Safety education basics: How to hold an effective safety toolbox meeting

Making sure everyone goes home safely at the end of the day


Our goal as an industry is to make sure every worker goes home safely at the end of every shift. As technology changes the operating and construction environments are constantly changing and we must evolve and create new ways to protect and educate workers.

That doesn’t mean we completely move away from some of the tried-and-true methods of ensuring pipeline workers understand the importance of safety in every activity and task they do.

At the CEPA Foundation Safety Roundtable on June 14, 2022, we were lucky enough to hear from Grant Kelly, owner and director of quality assurance, of Kaizen Safety Group Inc. Kelly provided some valuable tips on holding an effective toolbox safety meeting.

Why hold a toolbox safety meeting?

A toolbox safety meeting is a brief meeting or presentation on a very specific safety topic. It is held in addition to mandatory safety training and provides a refresher on important safety practices that employees are probably aware of, but which might not always be put into action.

The main reason for holding a toolbox safety meeting is to reinforce key practices and ensure that safety is always top of mind for employees.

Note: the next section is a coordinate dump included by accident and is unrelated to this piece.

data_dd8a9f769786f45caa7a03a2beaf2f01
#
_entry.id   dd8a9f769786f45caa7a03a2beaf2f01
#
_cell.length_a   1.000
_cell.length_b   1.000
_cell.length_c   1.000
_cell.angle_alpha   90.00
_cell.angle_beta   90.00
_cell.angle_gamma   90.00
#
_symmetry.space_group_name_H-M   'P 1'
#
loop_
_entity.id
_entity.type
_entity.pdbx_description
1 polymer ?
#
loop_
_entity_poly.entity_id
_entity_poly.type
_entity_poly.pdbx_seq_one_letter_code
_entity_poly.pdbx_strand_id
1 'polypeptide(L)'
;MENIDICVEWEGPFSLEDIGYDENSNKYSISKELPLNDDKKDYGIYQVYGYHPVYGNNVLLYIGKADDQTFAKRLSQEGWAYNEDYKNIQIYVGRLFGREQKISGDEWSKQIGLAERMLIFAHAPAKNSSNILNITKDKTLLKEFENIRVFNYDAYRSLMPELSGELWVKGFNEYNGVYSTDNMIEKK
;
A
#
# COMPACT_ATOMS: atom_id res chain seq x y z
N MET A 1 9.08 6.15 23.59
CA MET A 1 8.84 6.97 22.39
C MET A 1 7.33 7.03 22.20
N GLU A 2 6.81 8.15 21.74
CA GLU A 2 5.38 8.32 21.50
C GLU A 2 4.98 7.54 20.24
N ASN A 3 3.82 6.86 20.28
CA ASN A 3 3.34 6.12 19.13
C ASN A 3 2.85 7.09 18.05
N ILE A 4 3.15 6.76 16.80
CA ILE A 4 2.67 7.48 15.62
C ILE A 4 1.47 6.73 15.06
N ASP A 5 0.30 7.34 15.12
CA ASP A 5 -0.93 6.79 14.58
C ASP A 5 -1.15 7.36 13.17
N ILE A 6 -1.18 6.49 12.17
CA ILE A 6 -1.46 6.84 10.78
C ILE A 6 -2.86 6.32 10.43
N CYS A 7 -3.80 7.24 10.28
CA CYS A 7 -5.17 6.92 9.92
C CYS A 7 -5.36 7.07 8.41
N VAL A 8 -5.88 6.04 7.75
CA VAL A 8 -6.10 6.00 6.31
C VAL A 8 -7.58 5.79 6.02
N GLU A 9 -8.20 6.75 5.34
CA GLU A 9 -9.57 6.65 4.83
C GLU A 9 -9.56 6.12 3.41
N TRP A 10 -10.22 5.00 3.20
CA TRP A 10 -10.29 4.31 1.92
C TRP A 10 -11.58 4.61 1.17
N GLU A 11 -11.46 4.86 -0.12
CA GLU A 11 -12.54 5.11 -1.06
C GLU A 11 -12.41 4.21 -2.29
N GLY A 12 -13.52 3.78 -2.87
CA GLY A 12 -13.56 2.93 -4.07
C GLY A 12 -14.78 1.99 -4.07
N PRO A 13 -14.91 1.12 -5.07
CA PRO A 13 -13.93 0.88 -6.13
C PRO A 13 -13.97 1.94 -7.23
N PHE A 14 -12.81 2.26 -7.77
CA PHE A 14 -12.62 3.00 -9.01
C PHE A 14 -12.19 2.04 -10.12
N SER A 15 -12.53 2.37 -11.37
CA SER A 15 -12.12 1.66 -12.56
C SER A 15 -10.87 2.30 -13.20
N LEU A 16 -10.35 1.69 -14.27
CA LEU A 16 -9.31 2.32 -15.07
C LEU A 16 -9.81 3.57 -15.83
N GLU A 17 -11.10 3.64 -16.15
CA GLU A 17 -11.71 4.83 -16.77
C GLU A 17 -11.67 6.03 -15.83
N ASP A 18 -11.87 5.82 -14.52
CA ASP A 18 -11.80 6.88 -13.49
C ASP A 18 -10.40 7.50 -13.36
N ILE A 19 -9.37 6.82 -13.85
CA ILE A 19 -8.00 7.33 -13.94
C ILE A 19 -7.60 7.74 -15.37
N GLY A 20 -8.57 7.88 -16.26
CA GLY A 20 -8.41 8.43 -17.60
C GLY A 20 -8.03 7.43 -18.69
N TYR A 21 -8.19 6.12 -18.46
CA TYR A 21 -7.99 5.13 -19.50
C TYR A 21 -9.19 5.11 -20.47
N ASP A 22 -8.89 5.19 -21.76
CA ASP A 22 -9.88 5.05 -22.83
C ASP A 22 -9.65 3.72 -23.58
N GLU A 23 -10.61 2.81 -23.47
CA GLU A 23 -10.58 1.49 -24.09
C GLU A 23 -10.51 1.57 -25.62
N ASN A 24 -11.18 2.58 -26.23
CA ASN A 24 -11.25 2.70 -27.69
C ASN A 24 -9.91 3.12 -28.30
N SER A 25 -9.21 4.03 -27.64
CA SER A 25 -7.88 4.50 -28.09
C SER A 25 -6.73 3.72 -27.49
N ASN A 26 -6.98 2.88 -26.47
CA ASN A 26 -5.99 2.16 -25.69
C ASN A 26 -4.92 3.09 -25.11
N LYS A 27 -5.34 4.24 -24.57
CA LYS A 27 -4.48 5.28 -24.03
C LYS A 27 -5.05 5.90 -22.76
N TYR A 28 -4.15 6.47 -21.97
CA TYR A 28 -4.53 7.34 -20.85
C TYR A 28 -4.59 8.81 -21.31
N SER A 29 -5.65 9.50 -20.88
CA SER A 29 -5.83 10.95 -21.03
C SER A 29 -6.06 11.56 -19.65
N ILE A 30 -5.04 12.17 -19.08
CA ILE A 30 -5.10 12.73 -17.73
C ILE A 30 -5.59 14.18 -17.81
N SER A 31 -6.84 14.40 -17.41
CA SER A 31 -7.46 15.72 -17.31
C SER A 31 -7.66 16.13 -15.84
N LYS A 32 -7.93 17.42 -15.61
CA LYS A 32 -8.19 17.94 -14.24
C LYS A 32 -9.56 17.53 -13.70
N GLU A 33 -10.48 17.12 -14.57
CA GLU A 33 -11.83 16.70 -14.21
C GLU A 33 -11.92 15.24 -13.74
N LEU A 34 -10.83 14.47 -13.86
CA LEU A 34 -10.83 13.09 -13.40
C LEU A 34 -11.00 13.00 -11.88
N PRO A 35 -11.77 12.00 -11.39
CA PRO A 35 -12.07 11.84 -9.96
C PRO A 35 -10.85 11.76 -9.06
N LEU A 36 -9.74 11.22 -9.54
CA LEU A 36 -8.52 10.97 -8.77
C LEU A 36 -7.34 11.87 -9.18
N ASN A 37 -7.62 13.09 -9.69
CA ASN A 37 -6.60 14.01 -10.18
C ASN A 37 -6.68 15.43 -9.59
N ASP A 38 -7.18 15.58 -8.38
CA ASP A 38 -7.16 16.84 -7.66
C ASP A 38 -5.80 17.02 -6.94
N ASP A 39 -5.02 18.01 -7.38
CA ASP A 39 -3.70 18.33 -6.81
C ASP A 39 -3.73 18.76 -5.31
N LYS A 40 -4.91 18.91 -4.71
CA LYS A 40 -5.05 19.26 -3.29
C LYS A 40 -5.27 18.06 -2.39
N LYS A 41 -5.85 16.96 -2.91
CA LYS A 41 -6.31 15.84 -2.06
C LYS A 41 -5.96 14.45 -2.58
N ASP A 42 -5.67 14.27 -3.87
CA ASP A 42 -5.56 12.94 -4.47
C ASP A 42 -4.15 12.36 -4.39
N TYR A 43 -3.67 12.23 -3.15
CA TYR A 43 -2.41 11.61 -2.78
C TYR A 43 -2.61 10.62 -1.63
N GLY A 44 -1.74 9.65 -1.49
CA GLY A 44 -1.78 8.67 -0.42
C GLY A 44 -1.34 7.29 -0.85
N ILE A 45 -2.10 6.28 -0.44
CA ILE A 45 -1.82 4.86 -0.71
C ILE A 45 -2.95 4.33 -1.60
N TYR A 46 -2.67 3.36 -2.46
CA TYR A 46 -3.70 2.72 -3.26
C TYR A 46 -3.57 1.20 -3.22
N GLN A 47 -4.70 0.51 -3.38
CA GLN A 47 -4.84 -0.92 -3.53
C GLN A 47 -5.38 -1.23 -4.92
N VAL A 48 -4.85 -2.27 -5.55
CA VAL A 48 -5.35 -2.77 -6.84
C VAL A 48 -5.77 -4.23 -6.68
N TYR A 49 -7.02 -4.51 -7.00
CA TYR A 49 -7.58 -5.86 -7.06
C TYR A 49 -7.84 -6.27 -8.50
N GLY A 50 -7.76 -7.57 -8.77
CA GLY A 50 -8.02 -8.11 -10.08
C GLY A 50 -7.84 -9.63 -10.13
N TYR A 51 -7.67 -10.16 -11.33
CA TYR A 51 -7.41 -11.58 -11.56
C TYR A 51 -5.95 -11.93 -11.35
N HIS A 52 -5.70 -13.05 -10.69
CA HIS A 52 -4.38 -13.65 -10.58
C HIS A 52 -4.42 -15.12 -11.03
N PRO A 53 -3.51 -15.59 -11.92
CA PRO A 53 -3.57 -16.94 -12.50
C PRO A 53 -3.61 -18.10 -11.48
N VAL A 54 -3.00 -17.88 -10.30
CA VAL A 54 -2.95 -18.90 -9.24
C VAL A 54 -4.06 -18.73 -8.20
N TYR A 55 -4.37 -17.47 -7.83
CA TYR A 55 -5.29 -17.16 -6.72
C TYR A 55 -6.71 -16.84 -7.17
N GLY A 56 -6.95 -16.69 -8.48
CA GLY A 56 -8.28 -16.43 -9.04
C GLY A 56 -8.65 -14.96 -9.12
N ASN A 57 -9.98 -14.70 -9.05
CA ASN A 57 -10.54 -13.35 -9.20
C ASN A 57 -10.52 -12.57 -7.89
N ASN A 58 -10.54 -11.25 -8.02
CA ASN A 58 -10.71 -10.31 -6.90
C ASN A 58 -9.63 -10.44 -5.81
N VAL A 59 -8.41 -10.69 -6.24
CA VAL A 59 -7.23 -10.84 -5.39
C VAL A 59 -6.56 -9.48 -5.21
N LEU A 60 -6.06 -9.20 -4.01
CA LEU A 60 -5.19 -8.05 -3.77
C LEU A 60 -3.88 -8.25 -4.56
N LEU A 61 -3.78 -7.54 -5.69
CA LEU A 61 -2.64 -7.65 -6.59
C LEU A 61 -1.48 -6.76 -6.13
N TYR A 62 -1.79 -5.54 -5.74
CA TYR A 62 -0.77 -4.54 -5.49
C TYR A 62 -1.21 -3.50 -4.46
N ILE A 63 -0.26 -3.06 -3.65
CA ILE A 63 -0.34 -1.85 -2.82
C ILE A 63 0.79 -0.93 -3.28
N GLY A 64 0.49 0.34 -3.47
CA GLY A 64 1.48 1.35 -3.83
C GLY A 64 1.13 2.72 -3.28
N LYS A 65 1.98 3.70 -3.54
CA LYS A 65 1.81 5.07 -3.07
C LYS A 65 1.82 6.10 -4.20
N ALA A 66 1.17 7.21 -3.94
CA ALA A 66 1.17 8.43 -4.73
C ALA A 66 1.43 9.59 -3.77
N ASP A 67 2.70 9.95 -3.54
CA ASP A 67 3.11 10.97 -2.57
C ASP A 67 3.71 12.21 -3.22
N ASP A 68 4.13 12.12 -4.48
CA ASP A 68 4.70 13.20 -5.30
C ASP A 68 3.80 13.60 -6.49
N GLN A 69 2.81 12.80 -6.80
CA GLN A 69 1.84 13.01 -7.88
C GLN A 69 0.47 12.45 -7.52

Five tips for getting your audience to listen

A toolbox meeting could be seen as something that employees have to sit through before they can get on with the job at hand. This attitude isn’t going to help you get your message across, so here are some tips that will help create engagement:

  1. Start with why. “Why does safety matter to you?” Family is typically a powerful motivator when it comes to embracing safe working practices.
  2. Keep your presentation brief and stick to a well-defined safety topic. Some examples might be:
    • Confined spaces
    • Electrical safety
    • Vehicle safety
    • Personal protective equipment (PPE)
    • Record keeping
  1. Talk directly to your audience and make eye contact. This is not a lecture, it’s an interactive conversation.
  2. Encourage feedback and discussion.
  3. Tell stories and give real-life examples rather than quoting statistics.

How safety is instilled

In his presentation, Kelly identified the importance of creating an interdependent safety culture. Safety toolbox meetings provide a great opportunity to demonstrate to employees that they are safe to voice their ideas, questions, or concerns without fear of criticism or punishment. It’s important that everyone understands that their opinions and emotions are valid and valued.

Finally, Kelly said that one of the key take-aways from a safety toolbox meeting should be “I will help you to stay safe and you help me to stay safe so we can go home to the people who love and need us.”

You can read more about workplace safety in this blog post about CEPA Foundation Quality Summit Safety Award winner Arnett & Burgess Pipeliners – “Family is at the heart of safety award”.

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